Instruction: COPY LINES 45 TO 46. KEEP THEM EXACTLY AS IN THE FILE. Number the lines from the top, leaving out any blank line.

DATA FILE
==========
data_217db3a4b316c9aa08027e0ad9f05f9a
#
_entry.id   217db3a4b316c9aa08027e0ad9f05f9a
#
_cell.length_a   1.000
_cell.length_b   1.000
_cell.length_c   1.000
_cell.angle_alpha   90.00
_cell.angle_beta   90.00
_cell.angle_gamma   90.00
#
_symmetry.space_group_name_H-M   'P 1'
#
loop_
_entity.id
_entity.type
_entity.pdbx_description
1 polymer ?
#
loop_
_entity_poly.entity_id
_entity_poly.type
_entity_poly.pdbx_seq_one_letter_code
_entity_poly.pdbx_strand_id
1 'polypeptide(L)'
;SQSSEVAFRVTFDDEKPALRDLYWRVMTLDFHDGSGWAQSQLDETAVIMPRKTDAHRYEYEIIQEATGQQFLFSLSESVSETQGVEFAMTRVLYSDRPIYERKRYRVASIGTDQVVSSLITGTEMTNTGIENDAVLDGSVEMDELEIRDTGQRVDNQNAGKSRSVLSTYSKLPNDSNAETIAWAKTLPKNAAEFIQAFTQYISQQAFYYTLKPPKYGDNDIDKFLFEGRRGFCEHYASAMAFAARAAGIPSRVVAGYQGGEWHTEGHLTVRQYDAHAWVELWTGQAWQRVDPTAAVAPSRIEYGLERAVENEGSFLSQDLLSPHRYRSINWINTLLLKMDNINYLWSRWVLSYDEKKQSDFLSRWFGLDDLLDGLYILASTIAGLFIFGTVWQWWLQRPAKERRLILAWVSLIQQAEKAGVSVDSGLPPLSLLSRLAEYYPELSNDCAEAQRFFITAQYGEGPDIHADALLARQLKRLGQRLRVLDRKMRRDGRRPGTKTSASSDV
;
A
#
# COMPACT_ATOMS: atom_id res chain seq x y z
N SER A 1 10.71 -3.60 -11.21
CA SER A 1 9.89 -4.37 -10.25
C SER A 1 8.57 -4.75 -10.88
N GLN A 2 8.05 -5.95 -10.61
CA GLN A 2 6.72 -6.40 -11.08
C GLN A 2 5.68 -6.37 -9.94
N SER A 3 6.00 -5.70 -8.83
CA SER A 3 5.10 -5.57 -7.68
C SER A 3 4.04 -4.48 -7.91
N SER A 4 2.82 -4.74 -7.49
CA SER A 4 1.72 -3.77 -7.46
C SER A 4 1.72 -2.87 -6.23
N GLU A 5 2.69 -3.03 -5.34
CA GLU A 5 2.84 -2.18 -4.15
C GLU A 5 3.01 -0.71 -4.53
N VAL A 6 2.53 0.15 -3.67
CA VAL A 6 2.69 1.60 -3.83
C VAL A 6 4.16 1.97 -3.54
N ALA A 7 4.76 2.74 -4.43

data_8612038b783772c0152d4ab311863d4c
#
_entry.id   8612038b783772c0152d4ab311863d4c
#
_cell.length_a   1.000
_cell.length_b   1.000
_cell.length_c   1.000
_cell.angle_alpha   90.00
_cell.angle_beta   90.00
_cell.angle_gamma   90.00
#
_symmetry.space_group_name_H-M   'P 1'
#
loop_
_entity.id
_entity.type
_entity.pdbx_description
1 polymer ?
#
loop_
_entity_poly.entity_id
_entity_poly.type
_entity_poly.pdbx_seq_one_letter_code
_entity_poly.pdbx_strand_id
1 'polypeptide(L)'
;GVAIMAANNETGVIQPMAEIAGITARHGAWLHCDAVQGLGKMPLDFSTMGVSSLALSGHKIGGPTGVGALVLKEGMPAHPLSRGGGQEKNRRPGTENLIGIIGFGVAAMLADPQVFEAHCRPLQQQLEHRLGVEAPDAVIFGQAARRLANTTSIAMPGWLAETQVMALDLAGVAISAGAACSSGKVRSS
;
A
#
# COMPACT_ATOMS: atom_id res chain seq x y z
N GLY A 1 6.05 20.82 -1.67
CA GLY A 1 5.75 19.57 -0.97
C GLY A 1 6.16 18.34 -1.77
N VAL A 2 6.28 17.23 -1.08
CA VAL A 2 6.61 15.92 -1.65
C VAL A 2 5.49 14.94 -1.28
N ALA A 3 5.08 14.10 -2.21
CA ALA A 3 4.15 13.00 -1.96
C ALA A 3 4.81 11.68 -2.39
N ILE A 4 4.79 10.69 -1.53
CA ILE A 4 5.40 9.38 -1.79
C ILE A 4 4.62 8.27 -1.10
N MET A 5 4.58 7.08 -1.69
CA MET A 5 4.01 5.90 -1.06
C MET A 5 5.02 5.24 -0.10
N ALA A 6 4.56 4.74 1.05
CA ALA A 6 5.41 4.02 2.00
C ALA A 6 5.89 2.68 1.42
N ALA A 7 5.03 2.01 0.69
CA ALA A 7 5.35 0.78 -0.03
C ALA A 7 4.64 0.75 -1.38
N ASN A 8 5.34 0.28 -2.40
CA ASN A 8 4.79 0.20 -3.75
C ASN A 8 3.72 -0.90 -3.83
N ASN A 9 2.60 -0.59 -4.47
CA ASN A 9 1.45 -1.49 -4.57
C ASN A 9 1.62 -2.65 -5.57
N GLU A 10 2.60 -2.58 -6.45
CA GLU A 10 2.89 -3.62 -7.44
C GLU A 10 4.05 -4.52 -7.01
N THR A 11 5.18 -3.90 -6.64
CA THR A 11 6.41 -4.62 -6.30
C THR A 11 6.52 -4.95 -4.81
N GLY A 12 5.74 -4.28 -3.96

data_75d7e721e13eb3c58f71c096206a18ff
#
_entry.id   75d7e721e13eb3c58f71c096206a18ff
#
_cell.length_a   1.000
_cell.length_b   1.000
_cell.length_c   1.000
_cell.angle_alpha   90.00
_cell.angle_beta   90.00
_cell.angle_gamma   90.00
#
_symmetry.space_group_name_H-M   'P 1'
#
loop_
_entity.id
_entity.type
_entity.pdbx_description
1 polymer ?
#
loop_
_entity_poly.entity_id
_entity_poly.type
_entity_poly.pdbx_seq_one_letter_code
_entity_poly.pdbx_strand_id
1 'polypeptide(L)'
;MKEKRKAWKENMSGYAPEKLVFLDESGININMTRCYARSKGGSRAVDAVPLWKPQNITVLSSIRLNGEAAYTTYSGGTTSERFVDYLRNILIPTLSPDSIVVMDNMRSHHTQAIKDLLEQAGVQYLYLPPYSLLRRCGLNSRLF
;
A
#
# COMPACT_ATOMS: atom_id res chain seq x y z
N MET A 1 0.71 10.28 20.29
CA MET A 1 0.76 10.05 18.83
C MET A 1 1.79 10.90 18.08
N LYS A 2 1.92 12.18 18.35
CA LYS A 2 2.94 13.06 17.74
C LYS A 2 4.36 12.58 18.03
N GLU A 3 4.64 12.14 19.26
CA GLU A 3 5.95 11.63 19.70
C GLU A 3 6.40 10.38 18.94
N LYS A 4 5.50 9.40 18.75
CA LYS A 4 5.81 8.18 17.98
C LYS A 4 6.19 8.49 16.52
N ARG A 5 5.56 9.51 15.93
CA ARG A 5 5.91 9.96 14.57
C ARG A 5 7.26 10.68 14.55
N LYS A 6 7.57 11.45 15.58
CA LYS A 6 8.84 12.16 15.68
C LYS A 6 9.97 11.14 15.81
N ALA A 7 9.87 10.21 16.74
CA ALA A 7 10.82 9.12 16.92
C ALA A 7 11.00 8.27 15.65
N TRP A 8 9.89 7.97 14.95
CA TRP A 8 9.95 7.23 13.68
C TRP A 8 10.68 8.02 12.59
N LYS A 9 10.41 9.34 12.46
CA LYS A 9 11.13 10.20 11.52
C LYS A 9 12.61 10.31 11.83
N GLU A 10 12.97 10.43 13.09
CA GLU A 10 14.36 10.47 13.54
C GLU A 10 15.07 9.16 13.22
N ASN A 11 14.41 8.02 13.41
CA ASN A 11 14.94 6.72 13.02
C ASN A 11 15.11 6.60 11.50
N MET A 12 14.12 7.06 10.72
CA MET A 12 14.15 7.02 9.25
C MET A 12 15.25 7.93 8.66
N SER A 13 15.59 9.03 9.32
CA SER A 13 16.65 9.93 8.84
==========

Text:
C GLU A 5 3.01 -0.71 -4.53
N VAL A 6 2.53 0.15 -3.67